Bi-Quad WiFi Antenna


Introduction: Bi-Quad WiFi Antenna

About: Green, downsized, dropped out, lifehacking, office cubicle refugee

All WiFi users are constantly wanting more powerful signals. In this instructable we demonstrate how to build a simple but power double bi-quad WiFi antenna.

Parts List

A single-sided copper clad PCB sheet - I found a 20x10cm sheet with an incomplete circuit printed on it but not etched. The print was cleaned off with wire wool.

A length of 1mm diameter bare copper wire - I found a length of mains cable and removed the earth wire.

An N-type chassis connector and an N-type to SMA adaptor.

Four nuts and bolts for attaching the N-type chassis connector to the PCB.

Drill, soldering iron, solder, pliers and your favoured nut and bolt tightening tools

Your WiFi adaptor. I use an Alfa awus036h.

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Step 1: The Antenna

Here we see a close-up of the antenna. A hole has been drilled into the PCB to accept the N-type chassis connector. Note the sheet of plastic. My initial thought was to shied the plate from the antenna but subsequent experiments have shown no change in signal strength so you do not need this plastic shielding.

You can also see the antenna constructed from the 1mm earth wire. You need to bend the wire so that it forms the diamond pattern as in the photo. Each side of the diamonds are 30.5mm. At the crossovers the wire does not touch itself.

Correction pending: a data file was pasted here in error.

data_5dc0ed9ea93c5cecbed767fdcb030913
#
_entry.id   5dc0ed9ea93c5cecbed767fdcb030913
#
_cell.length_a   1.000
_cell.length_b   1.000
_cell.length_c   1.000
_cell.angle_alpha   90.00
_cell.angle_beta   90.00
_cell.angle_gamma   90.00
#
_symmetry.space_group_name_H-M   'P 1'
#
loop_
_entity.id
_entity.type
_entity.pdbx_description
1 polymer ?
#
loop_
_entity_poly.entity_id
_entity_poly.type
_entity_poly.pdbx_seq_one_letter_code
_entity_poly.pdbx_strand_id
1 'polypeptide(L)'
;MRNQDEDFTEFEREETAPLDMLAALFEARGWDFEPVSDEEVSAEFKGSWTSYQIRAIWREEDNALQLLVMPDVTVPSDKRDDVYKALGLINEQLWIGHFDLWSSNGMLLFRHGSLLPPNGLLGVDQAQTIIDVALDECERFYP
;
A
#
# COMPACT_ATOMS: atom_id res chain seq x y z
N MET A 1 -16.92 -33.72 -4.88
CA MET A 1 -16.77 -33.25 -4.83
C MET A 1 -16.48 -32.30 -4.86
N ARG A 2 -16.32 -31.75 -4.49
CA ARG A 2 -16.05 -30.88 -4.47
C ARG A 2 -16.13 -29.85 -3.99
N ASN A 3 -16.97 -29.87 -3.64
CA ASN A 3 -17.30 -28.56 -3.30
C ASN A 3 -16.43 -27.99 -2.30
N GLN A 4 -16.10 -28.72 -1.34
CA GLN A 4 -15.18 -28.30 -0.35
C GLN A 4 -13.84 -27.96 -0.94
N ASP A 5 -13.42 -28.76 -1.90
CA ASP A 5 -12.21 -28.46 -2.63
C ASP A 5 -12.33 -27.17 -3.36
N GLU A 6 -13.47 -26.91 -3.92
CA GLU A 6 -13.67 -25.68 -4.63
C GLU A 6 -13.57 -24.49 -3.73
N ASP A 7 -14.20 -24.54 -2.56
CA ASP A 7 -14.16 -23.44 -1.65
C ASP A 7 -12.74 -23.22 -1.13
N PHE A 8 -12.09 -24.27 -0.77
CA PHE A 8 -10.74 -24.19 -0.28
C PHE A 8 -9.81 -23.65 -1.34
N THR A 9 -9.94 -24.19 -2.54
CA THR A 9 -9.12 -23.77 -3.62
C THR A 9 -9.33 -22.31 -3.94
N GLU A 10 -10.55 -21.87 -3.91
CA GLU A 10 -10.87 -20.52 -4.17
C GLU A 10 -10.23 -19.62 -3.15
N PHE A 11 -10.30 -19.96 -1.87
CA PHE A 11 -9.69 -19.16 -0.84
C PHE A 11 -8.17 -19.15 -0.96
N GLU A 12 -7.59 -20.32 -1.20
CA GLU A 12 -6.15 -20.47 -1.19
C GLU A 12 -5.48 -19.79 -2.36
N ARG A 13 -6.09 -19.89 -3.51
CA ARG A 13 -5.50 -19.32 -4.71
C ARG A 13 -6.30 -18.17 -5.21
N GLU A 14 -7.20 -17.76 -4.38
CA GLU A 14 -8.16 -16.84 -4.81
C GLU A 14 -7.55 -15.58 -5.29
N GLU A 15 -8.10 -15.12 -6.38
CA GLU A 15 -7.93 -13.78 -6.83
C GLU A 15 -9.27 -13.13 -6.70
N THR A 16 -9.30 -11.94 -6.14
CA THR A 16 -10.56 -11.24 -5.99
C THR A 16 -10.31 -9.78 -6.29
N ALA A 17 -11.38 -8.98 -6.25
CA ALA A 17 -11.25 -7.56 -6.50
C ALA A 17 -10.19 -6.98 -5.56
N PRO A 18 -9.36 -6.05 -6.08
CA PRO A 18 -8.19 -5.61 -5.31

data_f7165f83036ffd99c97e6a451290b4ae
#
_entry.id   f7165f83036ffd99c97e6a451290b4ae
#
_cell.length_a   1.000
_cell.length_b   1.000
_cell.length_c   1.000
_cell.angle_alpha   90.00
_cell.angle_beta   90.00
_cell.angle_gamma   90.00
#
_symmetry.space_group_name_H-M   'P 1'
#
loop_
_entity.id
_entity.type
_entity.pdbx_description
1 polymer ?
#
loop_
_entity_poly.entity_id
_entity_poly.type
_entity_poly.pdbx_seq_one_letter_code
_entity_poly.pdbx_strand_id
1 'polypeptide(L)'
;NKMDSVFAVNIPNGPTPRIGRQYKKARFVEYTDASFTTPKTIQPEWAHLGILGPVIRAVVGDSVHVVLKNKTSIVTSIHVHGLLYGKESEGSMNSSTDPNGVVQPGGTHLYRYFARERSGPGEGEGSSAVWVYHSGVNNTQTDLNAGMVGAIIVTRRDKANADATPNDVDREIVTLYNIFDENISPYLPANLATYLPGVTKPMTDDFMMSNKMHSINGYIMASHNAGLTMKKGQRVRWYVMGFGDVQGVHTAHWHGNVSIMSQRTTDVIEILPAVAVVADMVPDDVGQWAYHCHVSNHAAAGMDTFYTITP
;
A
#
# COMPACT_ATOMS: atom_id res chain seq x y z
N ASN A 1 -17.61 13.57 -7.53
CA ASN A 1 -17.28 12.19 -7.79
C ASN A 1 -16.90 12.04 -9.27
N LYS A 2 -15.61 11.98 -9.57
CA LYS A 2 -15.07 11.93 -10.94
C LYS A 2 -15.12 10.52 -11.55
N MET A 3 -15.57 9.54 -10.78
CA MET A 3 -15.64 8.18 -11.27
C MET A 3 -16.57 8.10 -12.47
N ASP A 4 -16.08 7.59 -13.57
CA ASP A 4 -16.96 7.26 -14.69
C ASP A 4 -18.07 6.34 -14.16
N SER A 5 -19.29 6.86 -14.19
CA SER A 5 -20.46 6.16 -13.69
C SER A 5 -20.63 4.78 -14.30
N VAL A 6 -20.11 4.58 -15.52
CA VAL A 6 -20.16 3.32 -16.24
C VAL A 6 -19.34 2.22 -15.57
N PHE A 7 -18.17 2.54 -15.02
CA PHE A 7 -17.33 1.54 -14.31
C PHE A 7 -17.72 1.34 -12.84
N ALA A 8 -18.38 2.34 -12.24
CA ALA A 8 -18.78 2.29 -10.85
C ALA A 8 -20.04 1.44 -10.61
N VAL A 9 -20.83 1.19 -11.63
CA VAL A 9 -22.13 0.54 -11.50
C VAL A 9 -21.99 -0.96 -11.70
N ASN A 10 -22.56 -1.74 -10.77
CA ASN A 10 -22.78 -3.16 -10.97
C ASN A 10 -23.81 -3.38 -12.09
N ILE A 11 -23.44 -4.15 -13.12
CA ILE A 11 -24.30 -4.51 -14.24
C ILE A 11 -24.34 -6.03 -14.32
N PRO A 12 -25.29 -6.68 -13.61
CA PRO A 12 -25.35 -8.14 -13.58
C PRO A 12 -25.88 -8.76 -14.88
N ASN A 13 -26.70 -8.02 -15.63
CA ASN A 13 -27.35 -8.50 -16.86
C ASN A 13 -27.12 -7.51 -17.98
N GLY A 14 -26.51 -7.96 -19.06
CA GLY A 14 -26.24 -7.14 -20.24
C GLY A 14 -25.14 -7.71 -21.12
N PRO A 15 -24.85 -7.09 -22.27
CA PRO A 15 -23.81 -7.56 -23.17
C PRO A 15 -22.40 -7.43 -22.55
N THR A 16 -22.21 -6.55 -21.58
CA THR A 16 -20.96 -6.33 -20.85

One end of the antenna is soldered to the N-type at a height of 15mm from the collector plate. The other end is attached to one of the bolts holding the N-type chassis connector in place.

Step 2: Rear of Collector Plate

Here we see the rear of the collector plate, with the N-type bolted in place. Here is where we screw on the N-type to SMA adaptor.

Step 3: N-type to SMA Adaptor

This is the N-type to SMA adaptor. Most WiFi stick antennas use SMA connectors so you will need to make your bi-quad compatible.

Step 4: Completed Double Bi-Quad WiFi Antenna

Here we see the Alfa Wifi adaptor attached to the bi-quad via the N-type to SMA adaptor.

There was an improvement of signal over my previous cantenna and the supplied stick antenna.

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    36 Discussions

    How about a half wave or a full wave biquad. Is it better than the quarter wave one . I have never seen those on the internet.